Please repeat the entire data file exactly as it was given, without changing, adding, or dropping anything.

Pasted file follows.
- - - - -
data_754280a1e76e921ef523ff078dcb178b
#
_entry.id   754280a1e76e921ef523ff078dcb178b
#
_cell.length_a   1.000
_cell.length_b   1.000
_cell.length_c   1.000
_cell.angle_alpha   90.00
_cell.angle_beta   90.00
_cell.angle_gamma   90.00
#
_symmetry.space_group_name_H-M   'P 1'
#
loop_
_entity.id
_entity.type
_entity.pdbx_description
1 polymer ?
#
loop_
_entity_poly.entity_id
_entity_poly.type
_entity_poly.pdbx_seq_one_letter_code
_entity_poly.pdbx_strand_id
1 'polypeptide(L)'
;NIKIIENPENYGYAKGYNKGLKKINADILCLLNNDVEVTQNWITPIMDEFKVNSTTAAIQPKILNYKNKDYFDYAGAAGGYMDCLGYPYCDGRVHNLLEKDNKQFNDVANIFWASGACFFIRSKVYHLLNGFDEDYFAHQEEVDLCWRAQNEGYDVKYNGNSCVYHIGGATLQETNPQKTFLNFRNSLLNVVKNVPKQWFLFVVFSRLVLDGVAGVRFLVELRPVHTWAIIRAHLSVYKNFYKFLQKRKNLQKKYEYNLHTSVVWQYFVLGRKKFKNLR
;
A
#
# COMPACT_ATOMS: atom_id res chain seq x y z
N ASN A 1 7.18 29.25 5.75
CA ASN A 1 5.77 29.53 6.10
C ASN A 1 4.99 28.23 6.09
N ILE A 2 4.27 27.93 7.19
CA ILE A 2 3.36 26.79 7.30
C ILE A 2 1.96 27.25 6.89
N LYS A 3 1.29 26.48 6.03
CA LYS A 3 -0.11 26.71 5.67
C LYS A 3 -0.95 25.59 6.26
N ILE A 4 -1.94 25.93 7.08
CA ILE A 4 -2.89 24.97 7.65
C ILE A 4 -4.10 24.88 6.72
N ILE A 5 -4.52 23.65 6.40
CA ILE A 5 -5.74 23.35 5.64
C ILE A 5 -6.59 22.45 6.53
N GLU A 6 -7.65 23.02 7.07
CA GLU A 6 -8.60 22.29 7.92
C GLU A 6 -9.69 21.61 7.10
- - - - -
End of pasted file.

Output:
data_754280a1e76e921ef523ff078dcb178b
#
_entry.id   754280a1e76e921ef523ff078dcb178b
#
_cell.length_a   1.000
_cell.length_b   1.000
_cell.length_c   1.000
_cell.angle_alpha   90.00
_cell.angle_beta   90.00
_cell.angle_gamma   90.00
#
_symmetry.space_group_name_H-M   'P 1'
#
loop_
_entity.id
_entity.type
_entity.pdbx_description
1 polymer ?
#
loop_
_entity_poly.entity_id
_entity_poly.type
_entity_poly.pdbx_seq_one_letter_code
_entity_poly.pdbx_strand_id
1 'polypeptide(L)'
;NIKIIENPENYGYAKGYNKGLKKINADILCLLNNDVEVTQNWITPIMDEFKVNSTTAAIQPKILNYKNKDYFDYAGAAGGYMDCLGYPYCDGRVHNLLEKDNKQFNDVANIFWASGACFFIRSKVYHLLNGFDEDYFAHQEEVDLCWRAQNEGYDVKYNGNSCVYHIGGATLQETNPQKTFLNFRNSLLNVVKNVPKQWFLFVVFSRLVLDGVAGVRFLVELRPVHTWAIIRAHLSVYKNFYKFLQKRKNLQKKYEYNLHTSVVWQYFVLGRKKFKNLR
;
A
#
# COMPACT_ATOMS: atom_id res chain seq x y z
N ASN A 1 7.18 29.25 5.75
CA ASN A 1 5.77 29.53 6.10
C ASN A 1 4.99 28.23 6.09
N ILE A 2 4.27 27.93 7.19
CA ILE A 2 3.36 26.79 7.30
C ILE A 2 1.96 27.25 6.89
N LYS A 3 1.29 26.48 6.03
CA LYS A 3 -0.11 26.71 5.67
C LYS A 3 -0.95 25.59 6.26
N ILE A 4 -1.94 25.93 7.08
CA ILE A 4 -2.89 24.97 7.65
C ILE A 4 -4.10 24.88 6.72
N ILE A 5 -4.52 23.65 6.40
CA ILE A 5 -5.74 23.35 5.64
C ILE A 5 -6.59 22.45 6.53
N GLU A 6 -7.65 23.02 7.07
CA GLU A 6 -8.60 22.29 7.92
C GLU A 6 -9.69 21.61 7.10